When accidents do occur, the military classifies them into one of several categories. In the Army, Class F is the least harmful category, covering just aircraft turbine engine damage that affects no other part of the aircraft. Class E is the second-least harmful category, where the total cost of property damage is greater than $5,000 but less than $25,000. The most harmful category, Class A, is where the total cost of property damage is $2.5 million or more; an Army manned aircraft is destroyed, missing or abandoned; or an injury and/or occupational illness results in a fatality or a permanent total disability. The exact nature of the investigation into a mishap depends not only on the class of mishap but also on its circumstances.

“Much like most things in the Army, it depends,” said one Army aviation safety officer on the condition of anonymity. “The commander has the authority to stand the unit down if they desire for any reason. If it is quickly suspected to be a wider issue, they might suspend operations for a week or so till things get figured out.”

The length of time for which operations are suspended also depends on the location. If it occurred at a home station, there might be a longer pause than at a combat station or training center, the safety officer said. If the mishap warrants it, the Army Combat Readiness Center dispatches investigators to identify any “system inadequacies” that need to be addressed. This can be a difficult task, particularly when the unit being investigated has just lost some of its members.

“It’s tough for the unit … there are fresh wounds there (literally and figuratively),” said the safety officer. “It sucks to have people say your unit is jacked up after a loss.”

It is also a difficult task for the investigators, who have to “listen to the cockpit recorder dozens of times … hearing people’s last moments alive on repeat,” said the safety officer. The investigators sometimes have to look at body parts, personal effects, and other reminders of the fallen aircrew, some of whom they may have known personally. Sometimes an investigator gets choked up and has to step outside for a minute, the safety officer said.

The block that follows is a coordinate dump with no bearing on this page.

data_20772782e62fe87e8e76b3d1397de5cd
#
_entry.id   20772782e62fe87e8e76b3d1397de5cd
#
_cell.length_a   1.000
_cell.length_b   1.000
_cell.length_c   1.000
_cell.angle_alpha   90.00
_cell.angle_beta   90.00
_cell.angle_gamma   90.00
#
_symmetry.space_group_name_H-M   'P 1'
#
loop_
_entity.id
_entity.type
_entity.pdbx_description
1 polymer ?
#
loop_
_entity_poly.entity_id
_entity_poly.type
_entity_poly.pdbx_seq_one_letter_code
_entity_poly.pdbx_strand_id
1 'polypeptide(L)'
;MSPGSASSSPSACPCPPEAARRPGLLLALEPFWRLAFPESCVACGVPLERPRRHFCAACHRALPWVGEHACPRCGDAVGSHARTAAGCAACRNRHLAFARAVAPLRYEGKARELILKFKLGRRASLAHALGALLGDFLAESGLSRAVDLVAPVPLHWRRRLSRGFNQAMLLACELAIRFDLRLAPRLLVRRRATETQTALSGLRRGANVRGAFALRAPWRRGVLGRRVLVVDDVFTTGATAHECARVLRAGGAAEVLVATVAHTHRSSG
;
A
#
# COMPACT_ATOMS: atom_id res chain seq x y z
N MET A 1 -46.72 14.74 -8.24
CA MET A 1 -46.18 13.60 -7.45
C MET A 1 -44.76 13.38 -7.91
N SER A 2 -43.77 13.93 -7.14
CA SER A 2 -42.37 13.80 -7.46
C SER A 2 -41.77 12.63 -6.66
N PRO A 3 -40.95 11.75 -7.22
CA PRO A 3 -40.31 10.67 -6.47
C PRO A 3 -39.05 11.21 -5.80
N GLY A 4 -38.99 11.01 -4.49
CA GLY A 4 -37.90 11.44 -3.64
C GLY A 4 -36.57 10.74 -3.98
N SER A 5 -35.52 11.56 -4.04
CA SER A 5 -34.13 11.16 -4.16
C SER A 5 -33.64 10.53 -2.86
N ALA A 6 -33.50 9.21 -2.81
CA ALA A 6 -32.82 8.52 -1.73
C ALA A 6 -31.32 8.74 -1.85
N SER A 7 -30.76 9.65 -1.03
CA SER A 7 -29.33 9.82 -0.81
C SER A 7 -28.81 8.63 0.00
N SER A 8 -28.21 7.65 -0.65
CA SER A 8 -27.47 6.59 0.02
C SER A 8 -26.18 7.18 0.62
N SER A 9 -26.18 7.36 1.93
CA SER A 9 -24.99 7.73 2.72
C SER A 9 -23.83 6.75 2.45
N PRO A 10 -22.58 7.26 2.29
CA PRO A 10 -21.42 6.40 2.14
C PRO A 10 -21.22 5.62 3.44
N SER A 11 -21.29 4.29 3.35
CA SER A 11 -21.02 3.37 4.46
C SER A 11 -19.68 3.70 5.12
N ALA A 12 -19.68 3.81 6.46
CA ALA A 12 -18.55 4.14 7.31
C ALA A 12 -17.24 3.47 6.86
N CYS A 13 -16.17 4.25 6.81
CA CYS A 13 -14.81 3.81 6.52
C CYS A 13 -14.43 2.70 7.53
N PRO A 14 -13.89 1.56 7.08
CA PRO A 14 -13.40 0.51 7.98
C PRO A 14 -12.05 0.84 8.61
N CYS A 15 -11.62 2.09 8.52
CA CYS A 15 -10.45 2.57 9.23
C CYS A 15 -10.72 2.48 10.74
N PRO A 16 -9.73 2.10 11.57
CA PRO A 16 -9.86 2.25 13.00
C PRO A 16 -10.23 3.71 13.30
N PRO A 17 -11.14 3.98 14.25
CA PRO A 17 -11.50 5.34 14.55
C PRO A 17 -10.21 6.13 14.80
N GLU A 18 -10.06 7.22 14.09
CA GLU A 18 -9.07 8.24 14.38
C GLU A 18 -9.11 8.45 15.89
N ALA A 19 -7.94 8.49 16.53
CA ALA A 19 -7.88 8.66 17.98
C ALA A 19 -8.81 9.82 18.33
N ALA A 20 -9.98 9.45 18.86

Though the work is difficult, it often leads to life-saving lessons. Many service members are familiar with the saying that “regulations are written in blood.” The saying means that each line in the stupendous number of regulations and procedures for safely handling aircraft may have come from somebody else finding out the hard way and paying the price. 

The regulations usually work, as military aircraft like the Black Hawk fly nonstop around the world, often for years after the end of their expected service lives. But mishaps still happen. Army Times reported on Wednesday that the last time a fatal Black Hawk crash occurred was in March 2022 when a medevac pilot died in an unauthorized flight at Fort Stewart, Georgia. Army Times also noted that nine soldiers received minor injuries in January after a Black Hawk struck some trees and lost its tail and main rotor while attempting to land in “white out” snowy weather in Germany.

As the Tennessee National Guard recovers from Wednesday’s loss, perhaps the lessons learned from it can save lives in the future.

“They very much are written in blood,” the safety officer said about regulations. For every investigation, “there are Army-level recommendations that get published in the next revision of the doctrine.”